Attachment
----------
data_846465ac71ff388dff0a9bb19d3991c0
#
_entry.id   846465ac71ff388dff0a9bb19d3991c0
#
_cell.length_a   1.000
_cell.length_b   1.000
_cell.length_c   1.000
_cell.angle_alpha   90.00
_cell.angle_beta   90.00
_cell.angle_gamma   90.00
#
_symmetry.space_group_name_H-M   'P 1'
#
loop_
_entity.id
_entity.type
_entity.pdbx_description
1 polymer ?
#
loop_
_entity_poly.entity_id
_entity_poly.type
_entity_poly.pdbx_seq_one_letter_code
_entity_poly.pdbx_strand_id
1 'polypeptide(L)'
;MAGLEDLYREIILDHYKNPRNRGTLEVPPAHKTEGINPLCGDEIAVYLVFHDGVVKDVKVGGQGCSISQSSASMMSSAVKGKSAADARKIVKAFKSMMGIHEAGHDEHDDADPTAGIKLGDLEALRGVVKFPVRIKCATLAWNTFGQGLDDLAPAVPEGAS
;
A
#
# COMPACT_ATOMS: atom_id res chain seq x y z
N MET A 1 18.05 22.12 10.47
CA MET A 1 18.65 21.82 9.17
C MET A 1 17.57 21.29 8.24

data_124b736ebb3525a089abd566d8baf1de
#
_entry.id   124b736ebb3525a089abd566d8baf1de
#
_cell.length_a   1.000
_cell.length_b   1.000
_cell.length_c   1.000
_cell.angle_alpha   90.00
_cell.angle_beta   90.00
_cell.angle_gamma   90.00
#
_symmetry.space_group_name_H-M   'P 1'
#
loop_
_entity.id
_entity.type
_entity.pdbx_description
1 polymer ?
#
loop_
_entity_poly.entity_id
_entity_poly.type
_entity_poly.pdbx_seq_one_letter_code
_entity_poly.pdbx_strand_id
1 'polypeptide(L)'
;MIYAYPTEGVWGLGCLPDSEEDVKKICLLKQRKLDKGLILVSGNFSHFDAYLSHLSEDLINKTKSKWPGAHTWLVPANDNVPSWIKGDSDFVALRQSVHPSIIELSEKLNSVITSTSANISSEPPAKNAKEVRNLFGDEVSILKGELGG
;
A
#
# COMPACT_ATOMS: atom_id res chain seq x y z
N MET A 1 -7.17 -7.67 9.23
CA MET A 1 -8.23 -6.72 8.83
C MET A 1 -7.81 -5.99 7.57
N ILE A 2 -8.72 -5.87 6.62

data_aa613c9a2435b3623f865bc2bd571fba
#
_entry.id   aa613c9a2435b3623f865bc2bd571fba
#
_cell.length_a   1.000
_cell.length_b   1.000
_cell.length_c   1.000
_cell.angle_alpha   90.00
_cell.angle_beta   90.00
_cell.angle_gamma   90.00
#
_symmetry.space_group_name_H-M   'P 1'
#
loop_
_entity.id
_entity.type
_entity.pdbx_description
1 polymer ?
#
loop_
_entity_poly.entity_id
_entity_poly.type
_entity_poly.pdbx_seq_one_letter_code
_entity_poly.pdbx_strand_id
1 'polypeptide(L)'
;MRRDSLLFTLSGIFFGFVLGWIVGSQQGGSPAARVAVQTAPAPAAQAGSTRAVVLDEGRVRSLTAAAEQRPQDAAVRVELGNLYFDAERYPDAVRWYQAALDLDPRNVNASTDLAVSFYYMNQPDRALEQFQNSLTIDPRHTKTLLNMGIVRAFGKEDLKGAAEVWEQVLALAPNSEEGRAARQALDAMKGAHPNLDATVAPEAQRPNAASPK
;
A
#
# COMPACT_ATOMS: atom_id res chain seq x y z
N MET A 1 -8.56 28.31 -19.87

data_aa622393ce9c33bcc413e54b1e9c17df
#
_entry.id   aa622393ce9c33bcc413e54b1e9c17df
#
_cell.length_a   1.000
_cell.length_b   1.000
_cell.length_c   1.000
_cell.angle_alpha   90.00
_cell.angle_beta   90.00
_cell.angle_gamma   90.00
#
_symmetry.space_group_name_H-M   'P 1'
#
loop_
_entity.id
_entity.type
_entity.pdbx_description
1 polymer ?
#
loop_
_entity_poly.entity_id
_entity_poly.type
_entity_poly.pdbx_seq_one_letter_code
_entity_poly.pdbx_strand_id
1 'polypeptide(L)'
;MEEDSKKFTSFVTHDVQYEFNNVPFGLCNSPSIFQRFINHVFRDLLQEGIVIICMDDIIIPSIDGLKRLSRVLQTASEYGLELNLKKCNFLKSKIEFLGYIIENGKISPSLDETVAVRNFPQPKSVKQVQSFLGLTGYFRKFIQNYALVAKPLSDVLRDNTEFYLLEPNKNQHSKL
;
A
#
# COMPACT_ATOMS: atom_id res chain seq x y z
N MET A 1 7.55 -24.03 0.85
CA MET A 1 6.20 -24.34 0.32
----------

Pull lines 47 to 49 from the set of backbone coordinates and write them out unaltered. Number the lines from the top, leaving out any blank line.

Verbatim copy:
loop_
_entity.id
_entity.type